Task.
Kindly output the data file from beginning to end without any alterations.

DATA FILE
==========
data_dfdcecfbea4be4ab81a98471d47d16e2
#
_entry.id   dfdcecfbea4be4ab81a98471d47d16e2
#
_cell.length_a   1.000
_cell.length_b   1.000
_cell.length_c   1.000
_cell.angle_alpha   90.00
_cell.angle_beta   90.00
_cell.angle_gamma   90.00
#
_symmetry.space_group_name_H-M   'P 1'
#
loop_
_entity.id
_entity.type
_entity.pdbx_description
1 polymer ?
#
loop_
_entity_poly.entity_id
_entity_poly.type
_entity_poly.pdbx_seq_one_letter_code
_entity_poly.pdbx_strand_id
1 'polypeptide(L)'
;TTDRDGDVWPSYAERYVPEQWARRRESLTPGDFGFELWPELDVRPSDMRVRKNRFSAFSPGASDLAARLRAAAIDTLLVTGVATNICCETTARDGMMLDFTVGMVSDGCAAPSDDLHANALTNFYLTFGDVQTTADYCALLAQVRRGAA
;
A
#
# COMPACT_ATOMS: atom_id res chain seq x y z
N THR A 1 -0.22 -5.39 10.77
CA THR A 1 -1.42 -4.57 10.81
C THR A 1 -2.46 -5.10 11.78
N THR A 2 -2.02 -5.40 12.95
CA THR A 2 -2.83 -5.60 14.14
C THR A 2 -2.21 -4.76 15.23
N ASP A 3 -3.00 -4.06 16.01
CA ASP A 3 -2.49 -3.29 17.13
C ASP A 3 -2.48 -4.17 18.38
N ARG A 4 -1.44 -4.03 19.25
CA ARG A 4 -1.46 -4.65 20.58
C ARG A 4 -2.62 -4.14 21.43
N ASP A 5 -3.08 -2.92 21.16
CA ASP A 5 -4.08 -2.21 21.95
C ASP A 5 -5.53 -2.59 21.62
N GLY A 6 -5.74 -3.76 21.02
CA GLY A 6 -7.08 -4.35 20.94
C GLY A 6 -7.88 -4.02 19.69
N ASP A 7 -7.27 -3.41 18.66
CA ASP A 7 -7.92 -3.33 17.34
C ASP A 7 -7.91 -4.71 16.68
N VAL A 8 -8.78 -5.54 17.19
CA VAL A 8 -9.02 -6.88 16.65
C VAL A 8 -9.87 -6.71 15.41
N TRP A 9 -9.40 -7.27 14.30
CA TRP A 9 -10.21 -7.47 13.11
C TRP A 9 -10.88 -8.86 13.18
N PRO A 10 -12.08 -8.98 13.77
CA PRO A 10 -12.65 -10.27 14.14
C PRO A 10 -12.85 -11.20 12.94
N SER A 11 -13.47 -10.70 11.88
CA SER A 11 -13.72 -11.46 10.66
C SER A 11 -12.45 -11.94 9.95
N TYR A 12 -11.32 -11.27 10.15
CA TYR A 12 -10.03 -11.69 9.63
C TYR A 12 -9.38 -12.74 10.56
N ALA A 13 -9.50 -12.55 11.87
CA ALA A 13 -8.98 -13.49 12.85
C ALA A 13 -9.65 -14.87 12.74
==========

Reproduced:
data_dfdcecfbea4be4ab81a98471d47d16e2
#
_entry.id   dfdcecfbea4be4ab81a98471d47d16e2
#
_cell.length_a   1.000
_cell.length_b   1.000
_cell.length_c   1.000
_cell.angle_alpha   90.00
_cell.angle_beta   90.00
_cell.angle_gamma   90.00
#
_symmetry.space_group_name_H-M   'P 1'
#
loop_
_entity.id
_entity.type
_entity.pdbx_description
1 polymer ?
#
loop_
_entity_poly.entity_id
_entity_poly.type
_entity_poly.pdbx_seq_one_letter_code
_entity_poly.pdbx_strand_id
1 'polypeptide(L)'
;TTDRDGDVWPSYAERYVPEQWARRRESLTPGDFGFELWPELDVRPSDMRVRKNRFSAFSPGASDLAARLRAAAIDTLLVTGVATNICCETTARDGMMLDFTVGMVSDGCAAPSDDLHANALTNFYLTFGDVQTTADYCALLAQVRRGAA
;
A
#
# COMPACT_ATOMS: atom_id res chain seq x y z
N THR A 1 -0.22 -5.39 10.77
CA THR A 1 -1.42 -4.57 10.81
C THR A 1 -2.46 -5.10 11.78
N THR A 2 -2.02 -5.40 12.95
CA THR A 2 -2.83 -5.60 14.14
C THR A 2 -2.21 -4.76 15.23
N ASP A 3 -3.00 -4.06 16.01
CA ASP A 3 -2.49 -3.29 17.13
C ASP A 3 -2.48 -4.17 18.38
N ARG A 4 -1.44 -4.03 19.25
CA ARG A 4 -1.46 -4.65 20.58
C ARG A 4 -2.62 -4.14 21.43
N ASP A 5 -3.08 -2.92 21.16
CA ASP A 5 -4.08 -2.21 21.95
C ASP A 5 -5.53 -2.59 21.62
N GLY A 6 -5.74 -3.76 21.02
CA GLY A 6 -7.08 -4.35 20.94
C GLY A 6 -7.88 -4.02 19.69
N ASP A 7 -7.27 -3.41 18.66
CA ASP A 7 -7.92 -3.33 17.34
C ASP A 7 -7.91 -4.71 16.68
N VAL A 8 -8.78 -5.54 17.19
CA VAL A 8 -9.02 -6.88 16.65
C VAL A 8 -9.87 -6.71 15.41
N TRP A 9 -9.40 -7.27 14.30
CA TRP A 9 -10.21 -7.47 13.11
C TRP A 9 -10.88 -8.86 13.18
N PRO A 10 -12.08 -8.98 13.77
CA PRO A 10 -12.65 -10.27 14.14
C PRO A 10 -12.85 -11.20 12.94
N SER A 11 -13.47 -10.70 11.88
CA SER A 11 -13.72 -11.46 10.66
C SER A 11 -12.45 -11.94 9.95
N TYR A 12 -11.32 -11.27 10.15
CA TYR A 12 -10.03 -11.69 9.63
C TYR A 12 -9.38 -12.74 10.56
N ALA A 13 -9.50 -12.55 11.87
CA ALA A 13 -8.98 -13.49 12.85
C ALA A 13 -9.65 -14.87 12.74